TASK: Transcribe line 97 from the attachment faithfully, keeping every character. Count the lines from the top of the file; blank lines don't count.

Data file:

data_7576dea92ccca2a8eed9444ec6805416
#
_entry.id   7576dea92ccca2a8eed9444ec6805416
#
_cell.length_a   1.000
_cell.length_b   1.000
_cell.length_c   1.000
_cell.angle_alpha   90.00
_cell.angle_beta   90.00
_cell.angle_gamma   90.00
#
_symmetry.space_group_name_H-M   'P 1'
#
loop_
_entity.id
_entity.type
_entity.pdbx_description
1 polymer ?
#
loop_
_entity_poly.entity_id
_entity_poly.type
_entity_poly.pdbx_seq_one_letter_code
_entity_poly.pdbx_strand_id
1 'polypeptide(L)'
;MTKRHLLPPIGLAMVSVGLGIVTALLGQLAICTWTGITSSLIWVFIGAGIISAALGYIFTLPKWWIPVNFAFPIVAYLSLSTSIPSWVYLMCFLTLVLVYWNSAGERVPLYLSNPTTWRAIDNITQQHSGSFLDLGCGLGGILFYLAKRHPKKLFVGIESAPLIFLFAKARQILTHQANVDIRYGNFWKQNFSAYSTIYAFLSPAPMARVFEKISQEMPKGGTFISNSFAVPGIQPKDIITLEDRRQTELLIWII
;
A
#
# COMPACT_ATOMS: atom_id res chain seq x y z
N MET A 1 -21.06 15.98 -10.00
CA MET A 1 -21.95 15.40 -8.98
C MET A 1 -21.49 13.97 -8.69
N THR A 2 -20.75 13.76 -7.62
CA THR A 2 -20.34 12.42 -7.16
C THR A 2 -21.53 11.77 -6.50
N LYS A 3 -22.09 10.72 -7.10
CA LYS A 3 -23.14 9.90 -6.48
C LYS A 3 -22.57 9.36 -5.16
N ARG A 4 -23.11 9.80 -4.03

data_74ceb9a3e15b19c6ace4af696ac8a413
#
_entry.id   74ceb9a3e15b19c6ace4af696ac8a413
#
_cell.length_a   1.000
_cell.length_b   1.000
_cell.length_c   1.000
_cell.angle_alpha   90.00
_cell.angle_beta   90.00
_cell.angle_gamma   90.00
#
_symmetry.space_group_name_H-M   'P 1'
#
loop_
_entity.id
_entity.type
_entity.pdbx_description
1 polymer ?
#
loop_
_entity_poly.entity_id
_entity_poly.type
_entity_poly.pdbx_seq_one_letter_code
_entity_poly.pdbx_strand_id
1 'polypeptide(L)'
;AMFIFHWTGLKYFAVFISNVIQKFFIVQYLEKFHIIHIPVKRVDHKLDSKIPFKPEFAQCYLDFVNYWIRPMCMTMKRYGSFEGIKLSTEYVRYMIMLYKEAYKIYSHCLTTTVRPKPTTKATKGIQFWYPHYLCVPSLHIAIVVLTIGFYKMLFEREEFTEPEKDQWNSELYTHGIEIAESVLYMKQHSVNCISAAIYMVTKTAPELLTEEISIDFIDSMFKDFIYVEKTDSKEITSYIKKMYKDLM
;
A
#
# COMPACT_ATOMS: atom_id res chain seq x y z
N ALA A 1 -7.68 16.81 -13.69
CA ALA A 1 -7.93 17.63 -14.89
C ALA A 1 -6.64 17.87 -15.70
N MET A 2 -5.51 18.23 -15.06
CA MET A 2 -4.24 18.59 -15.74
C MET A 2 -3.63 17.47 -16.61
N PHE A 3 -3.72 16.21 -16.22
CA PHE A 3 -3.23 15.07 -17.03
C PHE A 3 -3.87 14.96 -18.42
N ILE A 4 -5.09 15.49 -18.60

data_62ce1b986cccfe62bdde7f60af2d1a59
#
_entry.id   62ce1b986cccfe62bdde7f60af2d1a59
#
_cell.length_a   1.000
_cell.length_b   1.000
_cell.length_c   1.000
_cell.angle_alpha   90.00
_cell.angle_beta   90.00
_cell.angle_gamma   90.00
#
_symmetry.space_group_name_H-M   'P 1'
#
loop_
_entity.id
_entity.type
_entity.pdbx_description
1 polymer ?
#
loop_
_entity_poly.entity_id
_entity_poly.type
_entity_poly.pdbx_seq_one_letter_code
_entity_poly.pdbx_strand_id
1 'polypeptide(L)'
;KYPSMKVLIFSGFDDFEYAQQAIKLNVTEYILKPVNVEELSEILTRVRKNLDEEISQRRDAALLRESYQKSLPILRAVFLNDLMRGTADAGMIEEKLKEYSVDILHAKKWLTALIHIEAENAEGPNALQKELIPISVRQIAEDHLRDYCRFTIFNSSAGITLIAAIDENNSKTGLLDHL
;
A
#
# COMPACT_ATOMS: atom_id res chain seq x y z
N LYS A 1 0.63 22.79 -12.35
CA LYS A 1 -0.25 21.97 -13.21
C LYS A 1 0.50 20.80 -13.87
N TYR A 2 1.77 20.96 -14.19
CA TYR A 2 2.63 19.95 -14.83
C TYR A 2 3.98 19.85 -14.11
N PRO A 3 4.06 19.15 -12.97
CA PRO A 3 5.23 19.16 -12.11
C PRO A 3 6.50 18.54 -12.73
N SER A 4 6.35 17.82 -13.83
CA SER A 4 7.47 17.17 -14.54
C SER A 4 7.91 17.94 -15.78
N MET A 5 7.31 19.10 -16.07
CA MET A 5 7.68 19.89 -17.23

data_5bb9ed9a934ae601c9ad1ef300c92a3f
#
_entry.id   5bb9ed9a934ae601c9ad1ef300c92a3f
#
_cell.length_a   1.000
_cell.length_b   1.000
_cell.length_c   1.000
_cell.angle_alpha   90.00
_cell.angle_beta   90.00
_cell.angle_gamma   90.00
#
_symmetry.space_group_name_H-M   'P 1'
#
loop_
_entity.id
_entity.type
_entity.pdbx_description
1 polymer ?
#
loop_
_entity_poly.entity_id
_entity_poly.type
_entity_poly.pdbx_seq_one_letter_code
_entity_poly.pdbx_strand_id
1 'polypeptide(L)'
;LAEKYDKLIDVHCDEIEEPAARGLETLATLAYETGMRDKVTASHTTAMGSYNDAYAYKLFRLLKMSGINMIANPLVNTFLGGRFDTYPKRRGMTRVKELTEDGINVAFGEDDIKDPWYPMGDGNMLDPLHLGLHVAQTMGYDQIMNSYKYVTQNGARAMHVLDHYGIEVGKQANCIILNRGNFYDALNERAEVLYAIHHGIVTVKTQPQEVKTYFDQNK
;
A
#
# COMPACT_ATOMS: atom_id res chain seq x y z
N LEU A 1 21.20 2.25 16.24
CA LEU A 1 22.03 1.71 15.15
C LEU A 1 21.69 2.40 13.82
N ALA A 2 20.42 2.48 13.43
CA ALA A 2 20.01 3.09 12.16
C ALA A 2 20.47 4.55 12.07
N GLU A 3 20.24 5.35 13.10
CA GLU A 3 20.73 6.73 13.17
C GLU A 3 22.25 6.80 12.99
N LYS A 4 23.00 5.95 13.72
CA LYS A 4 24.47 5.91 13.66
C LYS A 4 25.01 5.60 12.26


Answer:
_entity.pdbx_description